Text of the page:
NIH Record - National Institutes of Health

Rec Therapist, Volunteer Butler Dies

Charles Butler in multi-colored hat
Charles Butler

Charles Delmus Butler, 81, a retired recreation therapist at the Clinical Center and long-time campus volunteer, died June 13 after battling multiple cancers over the past few years.

A native of Maryland’s Eastern Shore who was born near Chestertown, Butler graduated from Morgan State University and earned his master’s degree in recreation therapy from George Washington University.

He spent 18 years in recreation with the D.C. government, where he was first director of the D.C. Therapeutic Recreation Center in southeast Washington. He then came to the Clinical Center’s department of rehabilitation medicine, where he worked for 30 years before retiring in 2006.

He was an active member of many clubs, organizations and charities at NIH, including serving as a volunteer and on the boards of the Recreation & Welfare Association and its foundation. He was also involved with Special Love, Inc., which sponsors Camp Fantastic, a summer camp for children with cancer, for all of its 35-year history, and Friends of Patients at the NIH.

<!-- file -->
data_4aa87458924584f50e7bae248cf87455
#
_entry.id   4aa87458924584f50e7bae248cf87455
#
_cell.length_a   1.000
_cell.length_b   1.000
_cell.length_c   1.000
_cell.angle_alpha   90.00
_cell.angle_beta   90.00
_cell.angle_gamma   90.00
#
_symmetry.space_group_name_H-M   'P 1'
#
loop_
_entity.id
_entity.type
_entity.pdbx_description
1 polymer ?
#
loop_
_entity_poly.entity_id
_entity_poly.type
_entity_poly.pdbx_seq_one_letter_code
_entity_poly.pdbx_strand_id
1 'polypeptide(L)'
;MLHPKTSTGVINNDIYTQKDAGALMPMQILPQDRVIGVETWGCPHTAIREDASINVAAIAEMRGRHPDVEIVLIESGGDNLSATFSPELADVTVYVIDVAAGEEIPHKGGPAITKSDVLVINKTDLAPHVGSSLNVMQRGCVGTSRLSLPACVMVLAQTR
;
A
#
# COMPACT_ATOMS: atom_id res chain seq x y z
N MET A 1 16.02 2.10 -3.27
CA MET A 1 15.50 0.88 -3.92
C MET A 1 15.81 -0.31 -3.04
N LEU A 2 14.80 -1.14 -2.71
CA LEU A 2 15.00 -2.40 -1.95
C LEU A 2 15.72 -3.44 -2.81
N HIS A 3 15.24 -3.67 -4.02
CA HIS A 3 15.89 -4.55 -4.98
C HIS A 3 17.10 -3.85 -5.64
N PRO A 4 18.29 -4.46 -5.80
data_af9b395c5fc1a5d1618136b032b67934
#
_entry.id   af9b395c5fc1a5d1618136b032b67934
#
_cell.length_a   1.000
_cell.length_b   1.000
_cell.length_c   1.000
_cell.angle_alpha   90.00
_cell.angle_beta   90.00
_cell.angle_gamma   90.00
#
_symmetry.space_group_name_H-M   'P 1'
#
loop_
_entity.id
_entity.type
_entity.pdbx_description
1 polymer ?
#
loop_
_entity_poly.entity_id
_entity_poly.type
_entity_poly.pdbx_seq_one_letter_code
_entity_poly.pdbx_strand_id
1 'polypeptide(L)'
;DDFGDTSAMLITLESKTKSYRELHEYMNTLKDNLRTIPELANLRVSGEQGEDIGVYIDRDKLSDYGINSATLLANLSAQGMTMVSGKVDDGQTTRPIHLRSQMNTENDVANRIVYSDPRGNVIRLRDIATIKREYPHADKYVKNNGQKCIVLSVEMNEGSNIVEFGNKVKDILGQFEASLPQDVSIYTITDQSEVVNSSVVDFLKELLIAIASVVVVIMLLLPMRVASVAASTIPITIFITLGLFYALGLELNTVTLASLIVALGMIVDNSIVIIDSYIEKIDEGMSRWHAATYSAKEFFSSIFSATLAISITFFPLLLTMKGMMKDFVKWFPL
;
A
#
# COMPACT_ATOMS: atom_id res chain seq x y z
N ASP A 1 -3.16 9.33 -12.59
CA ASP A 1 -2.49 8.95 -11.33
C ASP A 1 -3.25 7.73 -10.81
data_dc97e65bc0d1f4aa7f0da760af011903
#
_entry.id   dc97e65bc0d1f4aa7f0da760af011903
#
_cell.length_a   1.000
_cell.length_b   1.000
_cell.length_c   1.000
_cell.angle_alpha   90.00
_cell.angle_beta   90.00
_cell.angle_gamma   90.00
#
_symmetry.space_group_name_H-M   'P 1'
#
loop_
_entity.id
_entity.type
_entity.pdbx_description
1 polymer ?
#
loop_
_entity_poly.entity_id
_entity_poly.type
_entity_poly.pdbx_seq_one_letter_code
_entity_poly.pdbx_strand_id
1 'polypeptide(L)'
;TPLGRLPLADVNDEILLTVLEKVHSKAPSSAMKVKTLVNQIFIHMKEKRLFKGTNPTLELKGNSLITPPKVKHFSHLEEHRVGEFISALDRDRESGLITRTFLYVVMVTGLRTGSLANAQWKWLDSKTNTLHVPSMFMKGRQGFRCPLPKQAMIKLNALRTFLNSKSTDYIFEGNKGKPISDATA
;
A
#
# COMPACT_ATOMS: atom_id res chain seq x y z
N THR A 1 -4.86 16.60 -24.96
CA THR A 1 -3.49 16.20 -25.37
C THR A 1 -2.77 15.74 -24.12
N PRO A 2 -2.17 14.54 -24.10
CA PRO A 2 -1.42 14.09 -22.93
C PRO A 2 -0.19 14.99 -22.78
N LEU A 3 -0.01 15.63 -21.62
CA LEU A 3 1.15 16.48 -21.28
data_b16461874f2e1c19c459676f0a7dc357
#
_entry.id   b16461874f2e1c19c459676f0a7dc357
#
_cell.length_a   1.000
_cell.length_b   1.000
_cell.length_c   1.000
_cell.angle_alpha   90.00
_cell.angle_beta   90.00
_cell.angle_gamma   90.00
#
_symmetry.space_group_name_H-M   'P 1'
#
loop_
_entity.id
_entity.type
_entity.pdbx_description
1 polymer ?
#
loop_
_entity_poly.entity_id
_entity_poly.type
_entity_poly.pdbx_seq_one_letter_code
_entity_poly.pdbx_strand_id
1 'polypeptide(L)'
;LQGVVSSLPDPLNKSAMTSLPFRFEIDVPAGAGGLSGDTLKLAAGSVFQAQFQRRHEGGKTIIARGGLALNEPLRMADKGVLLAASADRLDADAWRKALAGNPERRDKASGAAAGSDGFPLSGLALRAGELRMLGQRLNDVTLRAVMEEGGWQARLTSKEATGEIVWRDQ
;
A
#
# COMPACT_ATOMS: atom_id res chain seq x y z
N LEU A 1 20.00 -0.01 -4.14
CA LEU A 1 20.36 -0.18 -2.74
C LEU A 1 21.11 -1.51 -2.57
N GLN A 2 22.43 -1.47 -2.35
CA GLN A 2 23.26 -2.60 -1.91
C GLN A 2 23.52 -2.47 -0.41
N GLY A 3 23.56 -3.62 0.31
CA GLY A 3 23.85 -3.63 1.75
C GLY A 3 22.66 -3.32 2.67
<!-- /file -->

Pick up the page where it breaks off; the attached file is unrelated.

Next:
Up until the end of his life, Butler was an active volunteer for R&W programs including the Camp Fantastic BBQ and NIH Night at the Circus. He was also an avid globetrotter who accompanied the NIH Ski and Travel Club on many trips around the world, including the club’s 2015 African Safari, which he refused to miss despite being treated for cancer.

An avid cyclist, Butler regularly completed 20-mile bike rides until 2 months before his passing.

“NIH was lucky to have had Charles,” said Randy Schools, retired CEO of R&W. “He had all of the attributes of what is known as a good person—kindness, loyalty, joy, wisdom, tolerance and compassion. That is what Charles gave us, comfort and care. The strength he brought to the NIH community is immense.”   

“Charles was a true mensch in every sense of the word,” said his CC colleague Debbie Marcus. “His life of service and humility was second to none and he will be missed more than words can say.”

“No one was more committed to helping others than [Butler],” said David Browne of R&W. “The stories of all he’s done for the children with cancer at NIH, his friends, his family and so many others—you’d think he was a saint.”

Butler is survived by his wife Nancy, his children Larry, Cheryl and Dennis, sisters Hilda Hopkins, Doris Woodus and Elaine Roberts, and brothers William Butler and Edward Butler.

Donations in his honor can be made to Special Love Inc., and can be left at the R&W store in Bldg. 31. Proceeds will go towards planting cherry trees at Camp Fantastic in his memory.

The NIH Record

The NIH Record, founded in 1949, is the biweekly newsletter for employees of the National Institutes of Health.

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